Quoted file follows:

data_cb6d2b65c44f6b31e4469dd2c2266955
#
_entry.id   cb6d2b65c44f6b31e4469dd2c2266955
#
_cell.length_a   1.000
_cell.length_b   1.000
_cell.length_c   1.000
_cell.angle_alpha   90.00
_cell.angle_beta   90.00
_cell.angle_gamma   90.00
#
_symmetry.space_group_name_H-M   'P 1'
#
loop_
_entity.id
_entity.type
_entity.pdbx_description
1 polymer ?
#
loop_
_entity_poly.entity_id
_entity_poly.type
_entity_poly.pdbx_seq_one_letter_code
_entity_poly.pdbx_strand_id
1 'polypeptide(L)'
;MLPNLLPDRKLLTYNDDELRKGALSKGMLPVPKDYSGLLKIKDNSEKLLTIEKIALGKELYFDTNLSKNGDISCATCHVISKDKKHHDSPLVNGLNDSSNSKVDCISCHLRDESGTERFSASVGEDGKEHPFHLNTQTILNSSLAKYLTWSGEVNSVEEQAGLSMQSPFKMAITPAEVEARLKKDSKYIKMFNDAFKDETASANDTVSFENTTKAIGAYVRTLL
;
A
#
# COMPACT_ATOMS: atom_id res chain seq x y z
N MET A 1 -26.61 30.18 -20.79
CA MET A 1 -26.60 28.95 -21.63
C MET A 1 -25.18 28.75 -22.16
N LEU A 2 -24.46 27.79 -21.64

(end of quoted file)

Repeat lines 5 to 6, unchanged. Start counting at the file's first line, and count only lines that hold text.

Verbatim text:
_cell.length_a   1.000
_cell.length_b   1.000